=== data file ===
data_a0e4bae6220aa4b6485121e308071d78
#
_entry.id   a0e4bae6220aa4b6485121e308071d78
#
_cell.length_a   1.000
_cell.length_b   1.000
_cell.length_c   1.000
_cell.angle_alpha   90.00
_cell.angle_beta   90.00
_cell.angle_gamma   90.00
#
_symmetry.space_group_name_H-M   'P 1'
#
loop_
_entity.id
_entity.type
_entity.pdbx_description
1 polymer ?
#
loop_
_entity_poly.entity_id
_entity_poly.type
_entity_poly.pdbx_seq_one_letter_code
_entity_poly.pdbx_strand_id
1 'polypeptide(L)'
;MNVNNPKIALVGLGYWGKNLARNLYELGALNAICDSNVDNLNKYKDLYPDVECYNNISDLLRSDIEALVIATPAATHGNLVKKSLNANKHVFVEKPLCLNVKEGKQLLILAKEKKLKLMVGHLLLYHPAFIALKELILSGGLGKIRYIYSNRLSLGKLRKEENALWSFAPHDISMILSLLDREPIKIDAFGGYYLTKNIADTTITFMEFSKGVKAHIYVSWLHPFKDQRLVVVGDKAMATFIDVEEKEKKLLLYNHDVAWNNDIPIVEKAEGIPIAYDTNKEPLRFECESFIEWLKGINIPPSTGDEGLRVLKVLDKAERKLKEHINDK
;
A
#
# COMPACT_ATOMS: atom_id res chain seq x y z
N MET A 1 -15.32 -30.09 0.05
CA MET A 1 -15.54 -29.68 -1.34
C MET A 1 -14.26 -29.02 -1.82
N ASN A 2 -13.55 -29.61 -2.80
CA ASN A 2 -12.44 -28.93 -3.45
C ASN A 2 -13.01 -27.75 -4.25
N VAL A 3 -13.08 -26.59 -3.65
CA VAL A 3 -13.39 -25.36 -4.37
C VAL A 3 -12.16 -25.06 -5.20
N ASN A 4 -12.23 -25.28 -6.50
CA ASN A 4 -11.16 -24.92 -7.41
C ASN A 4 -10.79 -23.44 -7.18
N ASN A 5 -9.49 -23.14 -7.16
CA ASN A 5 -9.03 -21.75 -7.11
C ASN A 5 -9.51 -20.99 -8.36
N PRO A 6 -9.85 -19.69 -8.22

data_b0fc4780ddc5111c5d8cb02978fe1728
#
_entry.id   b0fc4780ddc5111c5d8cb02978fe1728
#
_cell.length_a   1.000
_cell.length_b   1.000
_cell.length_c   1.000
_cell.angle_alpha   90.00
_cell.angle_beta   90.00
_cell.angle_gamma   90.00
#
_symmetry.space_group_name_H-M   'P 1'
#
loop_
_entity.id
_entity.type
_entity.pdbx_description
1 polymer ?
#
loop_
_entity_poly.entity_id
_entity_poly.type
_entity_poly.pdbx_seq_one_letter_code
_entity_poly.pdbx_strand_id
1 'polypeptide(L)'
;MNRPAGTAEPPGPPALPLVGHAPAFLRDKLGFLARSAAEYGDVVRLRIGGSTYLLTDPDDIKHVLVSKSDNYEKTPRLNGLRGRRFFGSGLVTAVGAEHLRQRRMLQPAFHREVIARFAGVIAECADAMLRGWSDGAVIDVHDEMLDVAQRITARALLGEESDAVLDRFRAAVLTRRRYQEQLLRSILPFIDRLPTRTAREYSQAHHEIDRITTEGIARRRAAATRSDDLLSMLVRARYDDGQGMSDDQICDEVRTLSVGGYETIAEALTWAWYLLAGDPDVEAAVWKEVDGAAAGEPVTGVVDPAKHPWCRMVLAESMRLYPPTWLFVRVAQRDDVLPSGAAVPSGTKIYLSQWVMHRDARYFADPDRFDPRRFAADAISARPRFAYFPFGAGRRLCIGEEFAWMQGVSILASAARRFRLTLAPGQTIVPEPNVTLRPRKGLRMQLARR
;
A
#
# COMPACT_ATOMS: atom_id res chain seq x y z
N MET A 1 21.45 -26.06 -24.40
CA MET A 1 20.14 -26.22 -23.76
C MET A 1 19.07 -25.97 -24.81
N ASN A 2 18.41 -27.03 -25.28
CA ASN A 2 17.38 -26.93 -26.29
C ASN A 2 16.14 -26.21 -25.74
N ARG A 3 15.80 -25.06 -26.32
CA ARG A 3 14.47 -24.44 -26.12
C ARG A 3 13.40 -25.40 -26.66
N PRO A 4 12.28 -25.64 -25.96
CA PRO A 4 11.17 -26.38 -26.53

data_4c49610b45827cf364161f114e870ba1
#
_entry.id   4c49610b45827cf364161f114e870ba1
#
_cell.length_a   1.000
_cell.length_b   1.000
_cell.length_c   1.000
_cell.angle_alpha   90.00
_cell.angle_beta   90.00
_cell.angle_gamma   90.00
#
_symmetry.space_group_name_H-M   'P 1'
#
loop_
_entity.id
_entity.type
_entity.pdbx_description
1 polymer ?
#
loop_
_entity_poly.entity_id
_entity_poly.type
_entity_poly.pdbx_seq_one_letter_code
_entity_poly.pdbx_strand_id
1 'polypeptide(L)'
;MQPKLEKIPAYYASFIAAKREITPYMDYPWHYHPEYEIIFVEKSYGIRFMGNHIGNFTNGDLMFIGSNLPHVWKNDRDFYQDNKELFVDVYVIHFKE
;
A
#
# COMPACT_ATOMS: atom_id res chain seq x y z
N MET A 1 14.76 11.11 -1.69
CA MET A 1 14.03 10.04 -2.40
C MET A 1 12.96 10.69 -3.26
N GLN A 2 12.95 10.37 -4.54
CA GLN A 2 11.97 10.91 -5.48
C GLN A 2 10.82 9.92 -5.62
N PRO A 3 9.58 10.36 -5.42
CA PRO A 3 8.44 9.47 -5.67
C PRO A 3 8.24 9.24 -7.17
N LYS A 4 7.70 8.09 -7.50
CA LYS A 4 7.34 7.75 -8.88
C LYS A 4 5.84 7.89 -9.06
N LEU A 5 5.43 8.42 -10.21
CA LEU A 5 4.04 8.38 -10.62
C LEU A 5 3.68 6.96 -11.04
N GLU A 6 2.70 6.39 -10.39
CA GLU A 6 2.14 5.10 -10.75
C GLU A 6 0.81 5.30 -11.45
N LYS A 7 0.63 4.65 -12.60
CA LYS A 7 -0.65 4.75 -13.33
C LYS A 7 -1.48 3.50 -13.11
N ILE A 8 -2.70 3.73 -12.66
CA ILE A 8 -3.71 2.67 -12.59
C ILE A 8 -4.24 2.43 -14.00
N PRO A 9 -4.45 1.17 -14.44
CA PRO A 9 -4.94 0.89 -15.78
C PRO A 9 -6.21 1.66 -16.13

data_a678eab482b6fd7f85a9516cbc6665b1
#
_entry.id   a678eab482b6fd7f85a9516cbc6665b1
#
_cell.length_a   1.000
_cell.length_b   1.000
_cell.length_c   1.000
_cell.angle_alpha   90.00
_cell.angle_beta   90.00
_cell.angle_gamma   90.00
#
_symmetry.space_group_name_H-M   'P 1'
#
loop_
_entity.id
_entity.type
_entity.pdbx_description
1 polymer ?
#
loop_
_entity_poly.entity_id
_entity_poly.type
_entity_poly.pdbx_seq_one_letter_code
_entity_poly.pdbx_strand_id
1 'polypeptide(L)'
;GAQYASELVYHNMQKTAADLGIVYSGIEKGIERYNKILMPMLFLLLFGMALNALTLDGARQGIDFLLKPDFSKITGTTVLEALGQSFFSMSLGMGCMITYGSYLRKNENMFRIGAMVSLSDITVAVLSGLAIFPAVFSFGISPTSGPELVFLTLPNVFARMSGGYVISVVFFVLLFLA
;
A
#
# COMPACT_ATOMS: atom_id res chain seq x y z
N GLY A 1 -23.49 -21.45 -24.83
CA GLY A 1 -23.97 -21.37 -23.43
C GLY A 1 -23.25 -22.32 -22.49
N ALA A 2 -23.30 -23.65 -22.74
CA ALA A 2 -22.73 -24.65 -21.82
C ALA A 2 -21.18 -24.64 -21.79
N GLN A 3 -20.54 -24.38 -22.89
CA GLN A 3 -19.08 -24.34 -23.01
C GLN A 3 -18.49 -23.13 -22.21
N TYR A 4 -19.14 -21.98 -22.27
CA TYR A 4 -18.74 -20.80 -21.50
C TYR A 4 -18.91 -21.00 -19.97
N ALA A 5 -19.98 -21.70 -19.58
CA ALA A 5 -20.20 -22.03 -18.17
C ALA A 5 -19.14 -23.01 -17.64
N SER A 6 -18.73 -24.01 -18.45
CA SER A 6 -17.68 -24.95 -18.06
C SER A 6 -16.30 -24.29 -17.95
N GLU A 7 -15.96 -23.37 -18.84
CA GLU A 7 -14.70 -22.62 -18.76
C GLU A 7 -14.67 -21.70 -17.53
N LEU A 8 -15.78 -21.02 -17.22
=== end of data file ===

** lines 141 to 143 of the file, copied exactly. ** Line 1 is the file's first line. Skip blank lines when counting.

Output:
C ILE A 8 -4.24 2.43 -14.00
N PRO A 9 -4.45 1.17 -14.44
CA PRO A 9 -4.94 0.89 -15.78